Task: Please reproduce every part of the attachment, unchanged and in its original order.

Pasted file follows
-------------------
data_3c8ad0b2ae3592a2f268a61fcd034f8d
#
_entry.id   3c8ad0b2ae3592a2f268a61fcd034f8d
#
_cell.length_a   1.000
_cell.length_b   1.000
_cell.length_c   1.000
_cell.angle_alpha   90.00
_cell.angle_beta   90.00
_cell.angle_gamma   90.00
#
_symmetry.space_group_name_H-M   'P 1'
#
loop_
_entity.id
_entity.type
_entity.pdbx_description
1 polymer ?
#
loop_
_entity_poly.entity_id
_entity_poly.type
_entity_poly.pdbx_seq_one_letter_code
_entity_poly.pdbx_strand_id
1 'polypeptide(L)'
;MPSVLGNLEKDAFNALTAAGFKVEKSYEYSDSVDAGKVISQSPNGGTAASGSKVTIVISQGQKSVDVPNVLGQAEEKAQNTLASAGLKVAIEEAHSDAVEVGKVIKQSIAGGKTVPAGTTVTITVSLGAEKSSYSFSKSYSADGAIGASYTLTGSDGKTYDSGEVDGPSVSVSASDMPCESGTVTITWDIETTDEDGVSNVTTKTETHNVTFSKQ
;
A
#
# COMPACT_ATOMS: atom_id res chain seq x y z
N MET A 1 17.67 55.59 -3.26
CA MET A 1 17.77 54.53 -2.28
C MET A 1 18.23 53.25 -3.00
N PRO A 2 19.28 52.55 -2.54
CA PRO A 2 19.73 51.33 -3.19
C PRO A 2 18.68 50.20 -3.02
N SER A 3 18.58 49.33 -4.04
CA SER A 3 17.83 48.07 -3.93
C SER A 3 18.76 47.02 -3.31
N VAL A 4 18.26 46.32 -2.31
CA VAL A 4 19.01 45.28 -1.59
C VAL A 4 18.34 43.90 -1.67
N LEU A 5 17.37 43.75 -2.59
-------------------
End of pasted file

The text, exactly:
data_3c8ad0b2ae3592a2f268a61fcd034f8d
#
_entry.id   3c8ad0b2ae3592a2f268a61fcd034f8d
#
_cell.length_a   1.000
_cell.length_b   1.000
_cell.length_c   1.000
_cell.angle_alpha   90.00
_cell.angle_beta   90.00
_cell.angle_gamma   90.00
#
_symmetry.space_group_name_H-M   'P 1'
#
loop_
_entity.id
_entity.type
_entity.pdbx_description
1 polymer ?
#
loop_
_entity_poly.entity_id
_entity_poly.type
_entity_poly.pdbx_seq_one_letter_code
_entity_poly.pdbx_strand_id
1 'polypeptide(L)'
;MPSVLGNLEKDAFNALTAAGFKVEKSYEYSDSVDAGKVISQSPNGGTAASGSKVTIVISQGQKSVDVPNVLGQAEEKAQNTLASAGLKVAIEEAHSDAVEVGKVIKQSIAGGKTVPAGTTVTITVSLGAEKSSYSFSKSYSADGAIGASYTLTGSDGKTYDSGEVDGPSVSVSASDMPCESGTVTITWDIETTDEDGVSNVTTKTETHNVTFSKQ
;
A
#
# COMPACT_ATOMS: atom_id res chain seq x y z
N MET A 1 17.67 55.59 -3.26
CA MET A 1 17.77 54.53 -2.28
C MET A 1 18.23 53.25 -3.00
N PRO A 2 19.28 52.55 -2.54
CA PRO A 2 19.73 51.33 -3.19
C PRO A 2 18.68 50.20 -3.02
N SER A 3 18.58 49.33 -4.04
CA SER A 3 17.83 48.07 -3.93
C SER A 3 18.76 47.02 -3.31
N VAL A 4 18.26 46.32 -2.31
CA VAL A 4 19.01 45.28 -1.59
C VAL A 4 18.34 43.90 -1.67
N LEU A 5 17.37 43.75 -2.59